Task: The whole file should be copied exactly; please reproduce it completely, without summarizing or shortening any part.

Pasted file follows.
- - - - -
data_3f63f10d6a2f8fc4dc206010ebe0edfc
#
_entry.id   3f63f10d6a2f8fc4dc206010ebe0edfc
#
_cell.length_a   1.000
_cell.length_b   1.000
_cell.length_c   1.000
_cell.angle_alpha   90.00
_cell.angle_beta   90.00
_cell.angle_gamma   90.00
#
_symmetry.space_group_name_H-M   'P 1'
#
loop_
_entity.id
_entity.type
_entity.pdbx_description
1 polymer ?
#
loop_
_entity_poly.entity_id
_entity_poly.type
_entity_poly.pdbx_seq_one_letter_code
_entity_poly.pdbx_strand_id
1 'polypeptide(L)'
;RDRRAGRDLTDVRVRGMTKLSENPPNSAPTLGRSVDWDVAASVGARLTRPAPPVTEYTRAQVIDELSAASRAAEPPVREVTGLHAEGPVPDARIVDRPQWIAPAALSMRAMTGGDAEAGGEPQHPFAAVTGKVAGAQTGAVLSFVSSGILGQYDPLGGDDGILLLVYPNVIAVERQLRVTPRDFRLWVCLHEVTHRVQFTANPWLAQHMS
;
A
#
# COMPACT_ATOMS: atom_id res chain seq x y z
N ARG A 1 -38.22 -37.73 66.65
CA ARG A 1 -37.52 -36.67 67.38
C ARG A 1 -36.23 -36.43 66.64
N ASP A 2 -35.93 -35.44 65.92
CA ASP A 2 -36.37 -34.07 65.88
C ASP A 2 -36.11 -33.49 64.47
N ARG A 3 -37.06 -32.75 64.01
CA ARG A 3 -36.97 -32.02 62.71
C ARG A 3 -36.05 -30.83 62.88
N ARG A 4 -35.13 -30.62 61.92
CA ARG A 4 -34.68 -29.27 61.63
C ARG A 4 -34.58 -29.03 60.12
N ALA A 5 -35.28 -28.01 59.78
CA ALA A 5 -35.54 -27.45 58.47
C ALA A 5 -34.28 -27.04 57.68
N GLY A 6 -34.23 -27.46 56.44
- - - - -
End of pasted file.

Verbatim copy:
data_3f63f10d6a2f8fc4dc206010ebe0edfc
#
_entry.id   3f63f10d6a2f8fc4dc206010ebe0edfc
#
_cell.length_a   1.000
_cell.length_b   1.000
_cell.length_c   1.000
_cell.angle_alpha   90.00
_cell.angle_beta   90.00
_cell.angle_gamma   90.00
#
_symmetry.space_group_name_H-M   'P 1'
#
loop_
_entity.id
_entity.type
_entity.pdbx_description
1 polymer ?
#
loop_
_entity_poly.entity_id
_entity_poly.type
_entity_poly.pdbx_seq_one_letter_code
_entity_poly.pdbx_strand_id
1 'polypeptide(L)'
;RDRRAGRDLTDVRVRGMTKLSENPPNSAPTLGRSVDWDVAASVGARLTRPAPPVTEYTRAQVIDELSAASRAAEPPVREVTGLHAEGPVPDARIVDRPQWIAPAALSMRAMTGGDAEAGGEPQHPFAAVTGKVAGAQTGAVLSFVSSGILGQYDPLGGDDGILLLVYPNVIAVERQLRVTPRDFRLWVCLHEVTHRVQFTANPWLAQHMS
;
A
#
# COMPACT_ATOMS: atom_id res chain seq x y z
N ARG A 1 -38.22 -37.73 66.65
CA ARG A 1 -37.52 -36.67 67.38
C ARG A 1 -36.23 -36.43 66.64
N ASP A 2 -35.93 -35.44 65.92
CA ASP A 2 -36.37 -34.07 65.88
C ASP A 2 -36.11 -33.49 64.47
N ARG A 3 -37.06 -32.75 64.01
CA ARG A 3 -36.97 -32.02 62.71
C ARG A 3 -36.05 -30.83 62.88
N ARG A 4 -35.13 -30.62 61.92
CA ARG A 4 -34.68 -29.27 61.63
C ARG A 4 -34.58 -29.03 60.12
N ALA A 5 -35.28 -28.01 59.78
CA ALA A 5 -35.54 -27.45 58.47
C ALA A 5 -34.28 -27.04 57.68
N GLY A 6 -34.23 -27.46 56.44